Here's my thought (could be wrong) but......

my ganache has never had butter in it. The times I did try using butter, I found the ganache to be a bit too thin, or I'd get a weird bloom on it once it set. I have never used butter since. And never had a problem. My ganache is just cream and chocolate. That's it. No cracking....no bloom.

My theory is that adding butter adds extra fat. When solidified, fat is somewhat hard. This extra "hardness" in a set ganache cake with butter in it is probably what is causing the cracks. If you leave the butter out, the ganache is probably somewhat more "flexible" and won't crack.

This is just a theory. Try leaving the butter out of your next batch and see if that works for you.

And report back. I'd like to see if I'm right...... :rolleyes:

Share this post


Link to post
Share on other sites

On most of my individuals we use ganache (choc, cream, half and half and cornsyrup) More often I find that it freezes and defrosts without a problem. However I will get the occasional cracking, but my walkin sucks so I think thats the problem in my case.


"Chocolate has no calories....

Chocolate is food for the soul, The soul has no weight, therefore no calories" so said a customer, a lovely southern woman, after consuming chocolate indulgence

SWEET KARMA DESSERTS

www.sweetkarmadesserts.com

550 East Meadow Ave. East meadow, NY 11554

516-794-4478

Brian Fishman

Share this post


Link to post
Share on other sites

I'm with chefpeon as far as using chocolate and cream only when ganache is used as a glaze. Depending on the type of ganache, the season, and the chocolate, I add up to 10% glucose which aids in the flexibility chefpeon addresses and inhibits the cracking addressed in other posts. The shine is really nice as well.


Edited by boulak (log)

Share this post


Link to post
Share on other sites

O.k. you guys, it figures I disagree a little. I've never had ganche crack on a cake.....so it leads me to assume that it's about the cream to chocolate ratio and you might be making a stiffer ganche then I.......? OR are you pouring it over buttercream and that's what's cracking?

I always use either cornsyrup or butter in with my chocolate and cream. (Never used half and half in a ganche and I'm curious about it Brian. More details please?)

It has to be about ratios, NO?............think of a truffle. My truffles have more butter then my ganches and they are far softer........so adding butter doesn't make it harder and more likely to crack unless your using less cream to chocolate and making a firmer ganche then I.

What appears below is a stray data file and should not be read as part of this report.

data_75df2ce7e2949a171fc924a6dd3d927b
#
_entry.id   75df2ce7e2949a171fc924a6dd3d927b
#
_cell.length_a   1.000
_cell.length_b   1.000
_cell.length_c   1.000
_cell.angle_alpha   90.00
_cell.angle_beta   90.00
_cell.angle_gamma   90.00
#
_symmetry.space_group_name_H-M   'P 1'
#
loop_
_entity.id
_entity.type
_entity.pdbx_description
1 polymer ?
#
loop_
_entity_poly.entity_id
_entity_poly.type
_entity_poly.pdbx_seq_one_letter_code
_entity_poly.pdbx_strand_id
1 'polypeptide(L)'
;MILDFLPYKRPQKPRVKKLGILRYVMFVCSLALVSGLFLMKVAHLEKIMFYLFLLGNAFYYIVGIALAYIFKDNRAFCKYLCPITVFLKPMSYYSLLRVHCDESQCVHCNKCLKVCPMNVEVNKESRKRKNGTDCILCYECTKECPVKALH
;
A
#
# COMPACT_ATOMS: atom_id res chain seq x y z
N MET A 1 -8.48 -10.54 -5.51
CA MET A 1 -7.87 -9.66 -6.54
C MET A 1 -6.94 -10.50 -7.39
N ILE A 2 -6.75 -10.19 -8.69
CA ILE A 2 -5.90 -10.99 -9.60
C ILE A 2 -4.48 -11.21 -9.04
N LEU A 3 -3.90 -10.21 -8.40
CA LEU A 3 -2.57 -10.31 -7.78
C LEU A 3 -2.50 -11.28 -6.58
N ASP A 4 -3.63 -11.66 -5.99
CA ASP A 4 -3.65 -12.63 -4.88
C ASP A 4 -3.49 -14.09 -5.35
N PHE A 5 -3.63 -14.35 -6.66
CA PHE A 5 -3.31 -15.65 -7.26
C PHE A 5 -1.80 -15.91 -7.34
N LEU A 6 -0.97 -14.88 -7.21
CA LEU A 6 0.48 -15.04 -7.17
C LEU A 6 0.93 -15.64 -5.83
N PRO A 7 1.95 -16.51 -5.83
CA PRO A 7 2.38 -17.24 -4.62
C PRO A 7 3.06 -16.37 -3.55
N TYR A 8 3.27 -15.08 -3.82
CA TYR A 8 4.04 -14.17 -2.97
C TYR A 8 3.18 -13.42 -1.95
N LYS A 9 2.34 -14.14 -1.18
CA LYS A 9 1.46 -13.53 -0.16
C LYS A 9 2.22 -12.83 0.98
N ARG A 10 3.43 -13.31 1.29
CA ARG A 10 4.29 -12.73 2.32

Then to further desend.........mine doesn't do well with moisture so how the item is wrapped and defrosted is critical or I'll get water spots.

Share this post


Link to post
Share on other sites
It has to be about ratios, NO?

Well, yeah, it is all about ratios. My theory stated above addressed the additional fat butter adds to the whole ratio of the ganache. I had thought more fat could add to one's cracking problem, but then, like I said, I could be wrong.

Here's how I judge my ganache. I just use chocolate and cream, since it's always worked fine for me, however, I am going to try adding some glucose or corn syrup to it in the future and see how that works....I could always use more gloss.

Anyway, if my ganache is barely warm and still quite liquid, then I know it's perfect for pouring.

Won't crack. If it's barely warm and very thick, then I know I have a high ratio of chocolate to cream and if I heated it up and poured it, it would A) be too hot to apply to a buttercream covered cake, and B) will probably crack once it sets up.

So here's my question.....for those of you who use butter in their ganache, why do you use butter? For flavor? Aid in pouring? Both? Does it set up better? Way back when, when I did use

butter, I got a grayish bloom on my poured cakes after about a day or so. Does that happen to you or am I just a dork? :raz::raz:

Share this post


Link to post
Share on other sites

Sinclair,

The half and half lends to the fluity of the ganache, and balance of cost-sometimes cream is outrageously expensive or chocolate so in order to keep within my margins I will use the two as a variable

12 # good quality, ss or bs choc

3 quarts heavy cream

2 quarts half and half

1 quart corn syrup

and I always emulsify the ganache and allow it to mature overnight in the fridge.


"Chocolate has no calories....

Chocolate is food for the soul, The soul has no weight, therefore no calories" so said a customer, a lovely southern woman, after consuming chocolate indulgence

SWEET KARMA DESSERTS

www.sweetkarmadesserts.com

550 East Meadow Ave. East meadow, NY 11554

516-794-4478

Brian Fishman

Share this post


Link to post
Share on other sites

Hello B&P folks!! I purchased an 11 LB block of Callebaut Bittersweet today and broke it down into smaller 1 LB chunks. Each piece is vacuum sealed and I'm wondering what the preffered method of storage is. Freezer, or cool dry place. Also, what is the trick to getting a more uniform chunk? Mine weren't too bad, but it would have been nice to use the lines on the slab. Thanks all,

Eric


President

Les Marmitons-NJ

Johnson and Wales

Class of '85

Share this post


Link to post
Share on other sites

please don't freeze


2317/5000